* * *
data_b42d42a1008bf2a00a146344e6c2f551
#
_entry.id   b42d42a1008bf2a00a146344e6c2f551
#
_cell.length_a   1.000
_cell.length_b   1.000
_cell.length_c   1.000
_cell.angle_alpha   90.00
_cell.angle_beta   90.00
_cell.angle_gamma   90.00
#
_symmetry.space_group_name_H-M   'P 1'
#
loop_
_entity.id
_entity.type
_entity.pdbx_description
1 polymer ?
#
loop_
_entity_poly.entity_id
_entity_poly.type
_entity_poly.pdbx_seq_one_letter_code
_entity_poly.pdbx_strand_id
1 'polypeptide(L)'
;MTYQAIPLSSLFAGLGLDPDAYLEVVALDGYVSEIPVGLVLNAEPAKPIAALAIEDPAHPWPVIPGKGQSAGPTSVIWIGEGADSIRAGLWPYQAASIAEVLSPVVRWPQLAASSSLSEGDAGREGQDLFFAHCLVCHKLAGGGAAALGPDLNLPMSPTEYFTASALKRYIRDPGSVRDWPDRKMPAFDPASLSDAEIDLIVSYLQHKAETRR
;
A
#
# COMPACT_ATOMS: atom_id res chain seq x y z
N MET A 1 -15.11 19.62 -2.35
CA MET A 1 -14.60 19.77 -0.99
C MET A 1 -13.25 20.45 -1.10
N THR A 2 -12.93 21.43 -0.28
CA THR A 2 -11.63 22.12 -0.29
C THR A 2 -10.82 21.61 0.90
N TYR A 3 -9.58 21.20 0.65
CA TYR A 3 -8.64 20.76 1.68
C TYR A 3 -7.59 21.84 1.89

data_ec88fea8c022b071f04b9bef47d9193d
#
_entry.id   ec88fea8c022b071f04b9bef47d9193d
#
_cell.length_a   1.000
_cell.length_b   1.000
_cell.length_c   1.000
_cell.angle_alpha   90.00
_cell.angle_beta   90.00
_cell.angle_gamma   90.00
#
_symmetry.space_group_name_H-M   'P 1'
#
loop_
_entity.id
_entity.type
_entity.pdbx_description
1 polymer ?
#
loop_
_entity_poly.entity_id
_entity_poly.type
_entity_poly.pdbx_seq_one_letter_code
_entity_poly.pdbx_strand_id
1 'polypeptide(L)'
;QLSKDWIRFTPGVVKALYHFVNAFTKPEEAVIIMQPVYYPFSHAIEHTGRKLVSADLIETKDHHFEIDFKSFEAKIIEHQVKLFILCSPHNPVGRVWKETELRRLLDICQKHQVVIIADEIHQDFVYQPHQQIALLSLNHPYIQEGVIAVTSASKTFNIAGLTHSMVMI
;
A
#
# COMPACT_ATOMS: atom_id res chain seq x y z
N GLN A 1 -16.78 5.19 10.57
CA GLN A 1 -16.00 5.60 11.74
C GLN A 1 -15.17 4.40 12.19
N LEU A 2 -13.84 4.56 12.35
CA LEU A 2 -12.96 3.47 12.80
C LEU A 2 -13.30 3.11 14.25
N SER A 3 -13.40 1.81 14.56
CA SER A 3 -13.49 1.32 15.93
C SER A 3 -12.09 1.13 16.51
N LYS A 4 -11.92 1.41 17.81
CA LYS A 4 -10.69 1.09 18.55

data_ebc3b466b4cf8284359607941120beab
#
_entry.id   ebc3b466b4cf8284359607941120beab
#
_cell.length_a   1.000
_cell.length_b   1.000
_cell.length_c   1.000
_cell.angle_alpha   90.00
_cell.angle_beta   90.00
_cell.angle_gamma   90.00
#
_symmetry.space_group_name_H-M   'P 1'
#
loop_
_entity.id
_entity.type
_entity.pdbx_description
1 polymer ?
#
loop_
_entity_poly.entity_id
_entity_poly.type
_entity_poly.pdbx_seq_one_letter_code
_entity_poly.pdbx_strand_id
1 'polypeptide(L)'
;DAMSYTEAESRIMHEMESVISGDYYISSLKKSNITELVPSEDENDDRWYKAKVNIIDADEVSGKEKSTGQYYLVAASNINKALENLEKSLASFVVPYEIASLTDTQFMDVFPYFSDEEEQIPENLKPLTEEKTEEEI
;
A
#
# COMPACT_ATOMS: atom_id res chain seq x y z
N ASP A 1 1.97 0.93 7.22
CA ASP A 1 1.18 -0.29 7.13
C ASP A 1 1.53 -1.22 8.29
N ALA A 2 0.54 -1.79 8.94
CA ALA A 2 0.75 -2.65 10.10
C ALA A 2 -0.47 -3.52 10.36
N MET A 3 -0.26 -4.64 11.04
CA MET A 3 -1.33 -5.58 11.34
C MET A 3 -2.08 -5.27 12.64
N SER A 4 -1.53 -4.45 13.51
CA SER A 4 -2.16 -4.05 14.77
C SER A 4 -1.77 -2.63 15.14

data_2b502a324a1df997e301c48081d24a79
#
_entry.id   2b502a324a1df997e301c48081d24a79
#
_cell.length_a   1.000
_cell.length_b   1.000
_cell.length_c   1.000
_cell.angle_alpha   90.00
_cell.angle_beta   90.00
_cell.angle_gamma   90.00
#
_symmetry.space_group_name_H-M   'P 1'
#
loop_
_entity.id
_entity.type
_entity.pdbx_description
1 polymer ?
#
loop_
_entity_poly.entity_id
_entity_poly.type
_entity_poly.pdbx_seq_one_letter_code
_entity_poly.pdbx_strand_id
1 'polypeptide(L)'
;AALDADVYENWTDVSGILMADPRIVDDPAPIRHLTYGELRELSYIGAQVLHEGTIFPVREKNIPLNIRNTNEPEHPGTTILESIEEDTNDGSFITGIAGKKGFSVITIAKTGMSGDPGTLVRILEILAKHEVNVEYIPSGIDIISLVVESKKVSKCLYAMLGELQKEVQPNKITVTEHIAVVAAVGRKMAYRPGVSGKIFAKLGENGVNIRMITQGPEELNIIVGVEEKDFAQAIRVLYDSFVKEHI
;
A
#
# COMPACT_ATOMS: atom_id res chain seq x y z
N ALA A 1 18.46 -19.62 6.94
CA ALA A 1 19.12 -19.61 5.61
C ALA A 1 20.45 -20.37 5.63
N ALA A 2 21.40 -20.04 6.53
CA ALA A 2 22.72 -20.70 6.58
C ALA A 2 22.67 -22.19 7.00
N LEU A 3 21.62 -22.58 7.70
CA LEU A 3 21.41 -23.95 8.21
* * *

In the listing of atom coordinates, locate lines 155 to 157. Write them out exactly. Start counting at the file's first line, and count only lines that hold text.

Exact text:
C ALA A 1 20.45 -20.37 5.63
N ALA A 2 21.40 -20.04 6.53
CA ALA A 2 22.72 -20.70 6.58